LOS ANGELES — Sean Parker is in a partying mood. He has invited 700 of his closest friends to his $55 million home on this starlit evening to celebrate the launch of his latest project, which he describes as the most important thing he has done in his 36 years.
It’s bigger than Napster, which upended the music industry, he says. More life-changing than Facebook — which now has more than 1 billion users.
On the grounds of the billionaire’s mansion, which glows with several thousand white candles and is decorated with elaborate arrangements of succulents, it is as if the world has been turned upside down. Tom Hanks, Keira Knightly, Katie Couric and Bradley Cooper are milling about. California Gov. Jerry Brown makes a cameo appearance. Lady Gaga and Katy Perry are here, too.
But the guests of honor, the people everyone is lining up to take selfies with, are cancer researchers sporting bow ties.
Tonight, Hanks says, is about “the science geeks and nerds and doctors, the people who live their lives under hideous fluorescent lighting.”
Parker has personally recruited many of the scores of researchers in the crowd at the black-tie affair to join him in a wildly ambitious $250 million philanthropic effort to rid the world of the devastating disease. His plan involves bringing together a critical mass of scientists in the red-hot area of immunotherapy and pointing them in the direction of the most promising targets in the hope that, together, they can move research along faster than by working alone.
It is hard to overstate the promise of the field. If successful, it would allow doctors to tinker with the body’s immune system so that it could fight off cancer on its own — without the barbarity of surgery, without the toxicity of chemotherapy and radiation.
“Immunotherapies, when they work, are often curative. There are survivors 10, 15 years out from early trials who are cancer-free,” Parker says. “The work has a level of importance that consumer Internet doesn’t really have.”
It’s also much harder. Life sciences, as some other tech philanthropists are discovering, are infinitely more complex than computer systems. After sinking more than $300 million into funding for research on aging, Larry Ellison recently abandoned the cause after what associates said was disappointment about the lack of breakthroughs. The internal politics of the scientific world are also sometimes tricky for the former entrepreneurs to navigate. The Gates Foundation, which has made huge strides toward its goal of wiping malaria from the face of the earth, has faced criticism for promoting “group think” for the way it has helped guide researchers to certain targets with its funding.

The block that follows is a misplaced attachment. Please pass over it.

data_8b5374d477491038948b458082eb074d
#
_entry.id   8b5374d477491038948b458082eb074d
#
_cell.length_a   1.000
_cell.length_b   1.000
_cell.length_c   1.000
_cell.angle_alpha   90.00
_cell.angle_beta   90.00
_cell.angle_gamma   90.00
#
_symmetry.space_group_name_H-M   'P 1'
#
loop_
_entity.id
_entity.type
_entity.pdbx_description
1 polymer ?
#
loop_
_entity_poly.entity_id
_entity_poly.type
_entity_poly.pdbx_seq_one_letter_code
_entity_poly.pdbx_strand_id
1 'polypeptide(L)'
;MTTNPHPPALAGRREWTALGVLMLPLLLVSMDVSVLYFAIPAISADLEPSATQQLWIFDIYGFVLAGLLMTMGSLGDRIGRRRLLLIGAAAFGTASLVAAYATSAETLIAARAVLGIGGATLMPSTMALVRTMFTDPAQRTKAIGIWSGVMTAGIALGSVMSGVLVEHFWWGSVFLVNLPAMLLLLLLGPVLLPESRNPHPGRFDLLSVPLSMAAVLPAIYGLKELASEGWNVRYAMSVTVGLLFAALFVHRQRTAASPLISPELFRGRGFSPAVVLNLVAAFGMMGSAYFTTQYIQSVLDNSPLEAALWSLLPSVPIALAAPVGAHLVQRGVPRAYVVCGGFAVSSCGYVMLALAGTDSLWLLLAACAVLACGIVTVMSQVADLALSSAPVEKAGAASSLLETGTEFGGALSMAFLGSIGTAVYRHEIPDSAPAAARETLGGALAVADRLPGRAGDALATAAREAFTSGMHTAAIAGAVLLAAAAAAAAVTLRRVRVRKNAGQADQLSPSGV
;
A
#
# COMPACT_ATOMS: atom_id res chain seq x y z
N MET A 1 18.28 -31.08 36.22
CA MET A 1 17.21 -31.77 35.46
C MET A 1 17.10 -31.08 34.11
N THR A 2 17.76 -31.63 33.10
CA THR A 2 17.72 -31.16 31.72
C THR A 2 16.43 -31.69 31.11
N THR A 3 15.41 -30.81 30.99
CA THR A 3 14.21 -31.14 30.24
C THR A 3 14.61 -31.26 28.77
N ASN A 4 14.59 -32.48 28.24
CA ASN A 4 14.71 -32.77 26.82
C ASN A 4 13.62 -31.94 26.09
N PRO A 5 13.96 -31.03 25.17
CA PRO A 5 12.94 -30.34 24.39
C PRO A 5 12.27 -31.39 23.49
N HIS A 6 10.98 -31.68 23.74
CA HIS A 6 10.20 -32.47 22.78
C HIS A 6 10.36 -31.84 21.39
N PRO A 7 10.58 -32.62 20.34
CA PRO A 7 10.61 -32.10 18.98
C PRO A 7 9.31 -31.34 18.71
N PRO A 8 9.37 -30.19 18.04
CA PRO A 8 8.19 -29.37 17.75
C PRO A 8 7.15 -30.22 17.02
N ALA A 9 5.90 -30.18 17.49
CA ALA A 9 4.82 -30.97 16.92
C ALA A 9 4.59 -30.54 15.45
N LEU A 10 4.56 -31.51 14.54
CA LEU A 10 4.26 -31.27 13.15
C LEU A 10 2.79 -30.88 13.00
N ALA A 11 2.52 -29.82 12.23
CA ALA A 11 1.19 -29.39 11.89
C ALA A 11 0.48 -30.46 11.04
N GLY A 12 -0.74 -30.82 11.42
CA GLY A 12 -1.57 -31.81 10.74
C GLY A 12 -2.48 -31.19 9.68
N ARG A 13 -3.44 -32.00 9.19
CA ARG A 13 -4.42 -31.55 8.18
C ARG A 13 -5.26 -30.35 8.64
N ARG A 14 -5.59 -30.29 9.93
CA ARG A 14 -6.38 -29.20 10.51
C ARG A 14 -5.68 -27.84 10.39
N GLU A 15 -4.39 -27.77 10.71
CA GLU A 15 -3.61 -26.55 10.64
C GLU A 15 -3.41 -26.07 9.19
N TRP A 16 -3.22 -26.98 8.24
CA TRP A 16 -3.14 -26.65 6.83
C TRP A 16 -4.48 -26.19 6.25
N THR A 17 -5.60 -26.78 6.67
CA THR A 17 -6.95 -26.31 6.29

Parker said that despite his success in business — and that’s putting it mildly when you consider his net worth of $3 billion — there has been something “unsatisfying” about building the next big online product for teenagers. He wanted to do something more meaningful with his time and money.
The statement is Parker’s acknowledgment that none of us — no matter how wealthy, beautiful or talented — is invincible to the ravages of disease. It isn’t hyperbolic to say that many people — and certainly Parker — think that the scientists on his lawn may be among the best hopes the world has to one day find a cure.
The Sean Parker the world knows was immortalized by Justin Timberlake in the 2010 movie “The Social Network” as a gifted playboy with questionable morals. A 2013 photo spread in Vanity Fair of his lavish Tolkien-themed wedding to singer-songwriter Alexandra Lenas among Big Sur’s redwoods earned him the ire of environmentalists.
But in real life, during two separate interviews for this story, Parker comes across as humble, sensitive, deeper and more complicated than you might expect from the caricatures of Silicon Valley’s bad-boy genius. The notoriously flaky executive who reportedly always runs late is not only on time but early. He talks charmingly, a mile a minute, about everything from “neoepitope targets” and “monoclonal drug conjugate-based delivery” — to how he once managed to hit himself in the head with Aaron Sorkin’s Oscar. (It was at an after-party for the movie — which, for the record, Parker hates for getting him wrong. “I bumped in to him and I should have been cold but for whatever reason I said, ‘Can I hold your Oscar?’ As he’s handing it to me he kind of smacks me in the head and my initial reaction is, ‘Oh my God, did I hurt it?’ ”)
You can see the influence of family on Parker — he now has a 3-year-old daughter and a 1-year-old son. He very seriously describes his model for scientific innovation as creating a “sandbox” for the researchers.
“Everyone in our network can play in it,” he said. “They are able to borrow things from each other’s labs and use discoveries without compromising or encumbering their intellectual property.”